Before AOC Wore It On A Dress, Occupy Wall Street Called To "Tax The Rich"

Ten years after thousands gathered to protest capitalism, the message and mission of Occupy Wall Street still feels relevant.

This week, social media has been abuzz with critiques over Rep. Alexandria Ocasio-Cortez’s “Tax the Rich” dress, yet the sentiment is nothing new to those who witnessed the Occupy Wall Street movement in 2011. Some may even argue that if not for the Occupy movement, a candidate like Ocasio-Cortez would not have been elected.

Since the organizing of Occupy Wall Street, America has aged 10 years and witnessed remarkable mass movements, including #MeToo, March for Our Lives, and Black Lives Matter. Occupy Wall Street was started in a time of recession and corporate bailouts for financial services, and the main messaging was centered around the divide between the 99 percent and the 1 percent. It was on Sept. 17, 2011, that a group of protesters launched the two-month-long rebellion calling for economic inequality reform. Hundreds of people set up camp in downtown Manhattan's Zuccotti Park, and thousands joined in daily protests until being forced to vacate the area in November 2011. Versions of the protest popped up across the nation; according to the Guardian, over 600 communities in the United States and 70 major cities saw OWS initiatives.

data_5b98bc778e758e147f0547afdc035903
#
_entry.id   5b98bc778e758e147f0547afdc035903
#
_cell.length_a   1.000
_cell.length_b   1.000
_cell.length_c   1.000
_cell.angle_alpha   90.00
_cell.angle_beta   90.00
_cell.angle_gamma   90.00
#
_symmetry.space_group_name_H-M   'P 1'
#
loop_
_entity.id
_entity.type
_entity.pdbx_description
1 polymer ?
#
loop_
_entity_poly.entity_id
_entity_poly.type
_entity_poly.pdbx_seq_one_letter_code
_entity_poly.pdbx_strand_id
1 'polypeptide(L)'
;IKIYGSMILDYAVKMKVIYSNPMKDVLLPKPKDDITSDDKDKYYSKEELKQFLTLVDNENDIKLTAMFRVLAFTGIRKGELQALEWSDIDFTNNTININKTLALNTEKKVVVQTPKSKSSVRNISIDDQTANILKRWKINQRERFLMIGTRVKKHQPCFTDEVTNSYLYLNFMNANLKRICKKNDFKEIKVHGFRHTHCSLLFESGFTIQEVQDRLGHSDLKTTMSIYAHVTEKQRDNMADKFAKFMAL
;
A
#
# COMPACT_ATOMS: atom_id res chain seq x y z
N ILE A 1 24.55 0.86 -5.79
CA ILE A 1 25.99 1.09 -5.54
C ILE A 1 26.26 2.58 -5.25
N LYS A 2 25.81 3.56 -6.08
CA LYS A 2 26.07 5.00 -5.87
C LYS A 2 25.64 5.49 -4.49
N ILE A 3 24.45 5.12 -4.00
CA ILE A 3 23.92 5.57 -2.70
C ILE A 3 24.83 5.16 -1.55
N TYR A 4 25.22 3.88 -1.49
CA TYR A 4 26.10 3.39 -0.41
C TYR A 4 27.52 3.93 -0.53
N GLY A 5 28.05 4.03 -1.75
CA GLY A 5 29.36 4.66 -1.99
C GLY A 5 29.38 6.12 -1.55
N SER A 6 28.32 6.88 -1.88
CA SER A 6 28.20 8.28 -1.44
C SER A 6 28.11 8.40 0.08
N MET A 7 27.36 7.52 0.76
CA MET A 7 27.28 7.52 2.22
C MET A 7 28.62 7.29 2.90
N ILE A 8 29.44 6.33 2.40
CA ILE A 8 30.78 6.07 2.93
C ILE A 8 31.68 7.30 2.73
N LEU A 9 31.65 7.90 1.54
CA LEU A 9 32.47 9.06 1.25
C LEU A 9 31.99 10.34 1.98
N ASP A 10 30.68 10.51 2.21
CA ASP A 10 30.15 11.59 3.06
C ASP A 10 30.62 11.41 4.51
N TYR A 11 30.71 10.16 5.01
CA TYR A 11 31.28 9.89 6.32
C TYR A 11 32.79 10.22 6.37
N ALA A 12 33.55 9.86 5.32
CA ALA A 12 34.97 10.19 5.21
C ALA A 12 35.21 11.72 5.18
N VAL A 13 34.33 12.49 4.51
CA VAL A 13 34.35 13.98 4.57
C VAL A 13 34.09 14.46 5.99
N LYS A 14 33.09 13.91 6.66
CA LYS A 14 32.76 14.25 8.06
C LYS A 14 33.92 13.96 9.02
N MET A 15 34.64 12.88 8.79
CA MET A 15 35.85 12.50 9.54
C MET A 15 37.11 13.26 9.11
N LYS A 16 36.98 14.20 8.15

Occupy Wall Street sparked conversations and demands for a higher minimum wage and encouraged everyday people to question the status quo. Reading the messages scrawled across the signs in these photos gives us the opportunity to reflect on where our country stands today and how much further we have to go.

Group of protesters gathered outside City Hall in New York
A protester wears a dollar bill over his mouth
A man signs a large drawing of the Constitution at a protest in Washington, DC
A masked protester in front of a flag during Occupy Wall Street
The sign is a drawing of a noose turned into a necktie
Sign reads 1% Rich 99% Poor
Two men in suits hold a sign that reads 'greed' in downtown New York
A group of women wearing outfits that read "Granny Peace Brigade" take part in Occupy Wall Street
The sign that reads "Democracy Not Corporatocracy"
Sign reads "lost my job found an occupation"
A sign reads "the only way to experience the American dream is while sleeping"
The sign reads "WTF"
A man holds a sign that reads "slaves no more" at an Occupy Wall Street march
Sign reads "dollars should not vote"
Sign shows a heart with text referencing the Human Rights Act

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